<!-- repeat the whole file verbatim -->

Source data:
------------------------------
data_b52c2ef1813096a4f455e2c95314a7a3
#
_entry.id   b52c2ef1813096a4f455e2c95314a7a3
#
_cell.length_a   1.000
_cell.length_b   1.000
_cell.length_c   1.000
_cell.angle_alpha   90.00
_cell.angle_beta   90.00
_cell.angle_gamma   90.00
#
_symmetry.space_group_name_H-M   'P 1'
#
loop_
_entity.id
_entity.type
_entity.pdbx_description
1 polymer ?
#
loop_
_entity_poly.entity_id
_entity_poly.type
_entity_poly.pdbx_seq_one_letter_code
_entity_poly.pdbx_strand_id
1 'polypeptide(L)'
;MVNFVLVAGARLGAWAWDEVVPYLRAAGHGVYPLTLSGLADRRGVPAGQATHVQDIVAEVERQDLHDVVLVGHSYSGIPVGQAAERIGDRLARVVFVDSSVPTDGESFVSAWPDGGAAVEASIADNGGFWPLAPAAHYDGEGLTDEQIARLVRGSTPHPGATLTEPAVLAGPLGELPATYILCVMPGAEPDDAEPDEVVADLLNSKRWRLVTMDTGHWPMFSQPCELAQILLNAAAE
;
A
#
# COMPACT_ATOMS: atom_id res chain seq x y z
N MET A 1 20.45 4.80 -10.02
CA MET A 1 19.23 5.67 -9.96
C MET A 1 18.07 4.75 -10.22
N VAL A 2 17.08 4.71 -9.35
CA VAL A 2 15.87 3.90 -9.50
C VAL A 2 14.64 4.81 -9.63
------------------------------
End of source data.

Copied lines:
data_b52c2ef1813096a4f455e2c95314a7a3
#
_entry.id   b52c2ef1813096a4f455e2c95314a7a3
#
_cell.length_a   1.000
_cell.length_b   1.000
_cell.length_c   1.000
_cell.angle_alpha   90.00
_cell.angle_beta   90.00
_cell.angle_gamma   90.00
#
_symmetry.space_group_name_H-M   'P 1'
#
loop_
_entity.id
_entity.type
_entity.pdbx_description
1 polymer ?
#
loop_
_entity_poly.entity_id
_entity_poly.type
_entity_poly.pdbx_seq_one_letter_code
_entity_poly.pdbx_strand_id
1 'polypeptide(L)'
;MVNFVLVAGARLGAWAWDEVVPYLRAAGHGVYPLTLSGLADRRGVPAGQATHVQDIVAEVERQDLHDVVLVGHSYSGIPVGQAAERIGDRLARVVFVDSSVPTDGESFVSAWPDGGAAVEASIADNGGFWPLAPAAHYDGEGLTDEQIARLVRGSTPHPGATLTEPAVLAGPLGELPATYILCVMPGAEPDDAEPDEVVADLLNSKRWRLVTMDTGHWPMFSQPCELAQILLNAAAE
;
A
#
# COMPACT_ATOMS: atom_id res chain seq x y z
N MET A 1 20.45 4.80 -10.02
CA MET A 1 19.23 5.67 -9.96
C MET A 1 18.07 4.75 -10.22
N VAL A 2 17.08 4.71 -9.35
CA VAL A 2 15.87 3.90 -9.50
C VAL A 2 14.64 4.81 -9.63